LONDON/MADRID (Reuters) - Britain and Spain agreed on Wednesday to work together to calm tempers over the contested British overseas territory of Gibraltar, after the Spanish government threatened to restrict access to the territory.
A centuries-old conflict over the British outpost boiled over in late July when boats from Gibraltar dumped concrete blocks into the sea to make a reef, and Spain created long delays at the border days later, with lengthy car checks.
The row escalated so quickly that some believe the Spanish government is using it as a distraction from woes at home, where the ruling party has been embroiled in a corruption scandal and the economy is in a long recession.
Both sides have now said they will try to find a solution to the spat. Britain’s Prime Minister David Cameron and his Spanish counterpart Mariano Rajoy talked by telephone on Wednesday.
“Mr Rajoy agreed that he did not want the issue to become an obstacle in the bilateral relations and that we needed to find a way to de-escalate the issue,” Cameron’s office said in a statement.
Rajoy emphasized the friendly relations between the two countries, his office said in a statement, and said the countries’ foreign ministries would work together to resolve the differences.
Spain had threatened to impose harsher measures on travellers to the territory on the country’s southern tip, including a 50-euro (42.95 pounds) border-crossing fee. It also raised the prospect of tax investigations into the thousands of Gibraltarians who own property in Spain.
Madrid did not refer to extra measures on Wednesday and it was not clear whether Spain would relax its border controls.
Spaniards and Gibraltarians travelling to and from the British outpost for work or as tourists have faced queues that were sometimes several hours long.
Cameron’s office said Spain had committed to reducing border measures, but later statements from Rajoy’s office and the Spanish foreign ministry did not confirm that. They focused instead on Spain’s right to carry out checks to crack down on smuggling and avoid tax fraud.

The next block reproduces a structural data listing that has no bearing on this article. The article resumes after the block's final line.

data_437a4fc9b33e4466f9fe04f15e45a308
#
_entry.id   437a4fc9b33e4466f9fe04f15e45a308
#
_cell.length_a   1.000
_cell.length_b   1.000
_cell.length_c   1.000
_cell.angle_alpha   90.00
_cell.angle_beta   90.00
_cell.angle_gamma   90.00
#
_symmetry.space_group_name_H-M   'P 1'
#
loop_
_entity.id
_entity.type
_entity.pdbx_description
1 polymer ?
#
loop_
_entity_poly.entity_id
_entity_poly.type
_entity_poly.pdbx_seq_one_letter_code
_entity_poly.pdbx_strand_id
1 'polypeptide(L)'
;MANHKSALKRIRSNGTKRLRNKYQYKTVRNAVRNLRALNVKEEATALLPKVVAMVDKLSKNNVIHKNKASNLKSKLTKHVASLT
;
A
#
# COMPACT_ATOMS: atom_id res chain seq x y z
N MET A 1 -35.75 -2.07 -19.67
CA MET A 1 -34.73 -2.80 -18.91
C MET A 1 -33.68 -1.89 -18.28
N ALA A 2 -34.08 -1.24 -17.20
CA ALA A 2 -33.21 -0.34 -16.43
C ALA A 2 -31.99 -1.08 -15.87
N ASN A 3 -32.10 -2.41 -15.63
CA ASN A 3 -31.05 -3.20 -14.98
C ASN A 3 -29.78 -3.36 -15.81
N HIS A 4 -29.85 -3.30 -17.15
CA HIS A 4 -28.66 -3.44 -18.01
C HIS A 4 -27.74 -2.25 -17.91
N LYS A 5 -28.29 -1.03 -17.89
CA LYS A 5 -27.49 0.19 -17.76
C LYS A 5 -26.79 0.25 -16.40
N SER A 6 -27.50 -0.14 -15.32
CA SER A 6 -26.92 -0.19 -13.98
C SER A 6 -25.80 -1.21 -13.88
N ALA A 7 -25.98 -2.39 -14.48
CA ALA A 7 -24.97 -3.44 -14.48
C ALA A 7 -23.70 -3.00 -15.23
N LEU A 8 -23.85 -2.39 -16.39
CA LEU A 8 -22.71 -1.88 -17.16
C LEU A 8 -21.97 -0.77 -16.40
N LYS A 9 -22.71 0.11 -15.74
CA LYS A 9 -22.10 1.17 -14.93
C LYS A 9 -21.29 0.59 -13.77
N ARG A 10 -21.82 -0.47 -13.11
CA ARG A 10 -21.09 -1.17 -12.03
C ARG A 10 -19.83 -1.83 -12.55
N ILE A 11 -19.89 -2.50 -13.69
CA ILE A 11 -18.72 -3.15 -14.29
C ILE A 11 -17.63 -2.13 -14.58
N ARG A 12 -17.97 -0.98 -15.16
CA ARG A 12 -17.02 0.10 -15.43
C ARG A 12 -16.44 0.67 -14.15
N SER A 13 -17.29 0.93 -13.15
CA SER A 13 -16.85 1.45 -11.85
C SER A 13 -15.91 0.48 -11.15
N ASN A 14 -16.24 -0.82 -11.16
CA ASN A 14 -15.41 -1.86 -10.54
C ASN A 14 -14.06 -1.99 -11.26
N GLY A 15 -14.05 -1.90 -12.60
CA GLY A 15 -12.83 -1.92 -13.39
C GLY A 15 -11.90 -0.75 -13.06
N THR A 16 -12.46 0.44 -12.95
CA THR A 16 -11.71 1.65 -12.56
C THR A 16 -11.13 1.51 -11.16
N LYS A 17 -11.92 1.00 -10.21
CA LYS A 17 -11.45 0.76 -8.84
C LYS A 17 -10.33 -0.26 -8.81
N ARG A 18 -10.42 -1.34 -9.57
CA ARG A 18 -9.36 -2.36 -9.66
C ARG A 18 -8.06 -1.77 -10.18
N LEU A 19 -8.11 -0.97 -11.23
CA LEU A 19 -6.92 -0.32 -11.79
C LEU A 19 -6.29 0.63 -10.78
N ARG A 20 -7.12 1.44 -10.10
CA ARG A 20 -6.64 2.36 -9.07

The 1.2-km border between Spain and Gibraltar, home to close to 30,000 people, has been a frequent source of conflict with Britain in its three centuries of sovereignty over the territory.
Extensive border controls have been turned on and off before - General Francisco Franco closed the border in 1969 and it wasn’t reopened until 1982, seven years after his death.
Other restrictions over British flights’ access to Gibraltar from a Spanish stopover have also frequently made daily life difficult for citizens and travellers.
Until an agreement struck seven years ago with Spain’s previous Socialist government, which also softened the country’s stance on sovereignty discussions, Gibraltarians often had to have two mobile phones, as their international dialling code was not recognised by Spain’s system.
Fishing rows and disputed waters have long been among the biggest sources of conflict.
The centre-right government of Rajoy, which came to power in 2012 has taken a harder line regarding its claim on the territory.
While most Gibraltarians say they are outraged by the dramatic steps taken by Spain in the past two weeks, some said Britain also overstepped the mark.
“Although it is within our rights to protect the waters the reef is not going to replenish the seas,” said retired school teacher Hector Lugaro. “There was no need for the reef.”
Spain’s threat of drastic border measures has raised accusations that it is milking the row to divert attention from some of the problems it has faced at home.
More than one in four Spaniards are unemployed, and the ruling People’s Party (PP) are trying to defuse a scandal over illegal party financing.
Former PP treasurer Luis Barcenas - in jail pending trial on charges of bribery and tax evasion - told a judge he collected millions in cash donations from construction magnates and distributed them to senior PP figures, including Rajoy.
The premier has denied the allegations, though opposition parties are still calling for more explanations.
“Gibraltar is one of those issues that easily connects the Spanish people. Spaniards see it as a clear-cut case and there’s a lot of agreement on it,” said Jose Maria de Areilza, law professor at Spain’s ESADE business school.
Additional reporting by Dominique Searle in Gibraltar and Fiona Ortiz and Tracy Rucinski in Madrid; Editing by Stephen Addison, Andrew Osborn and Sonya Hepinstall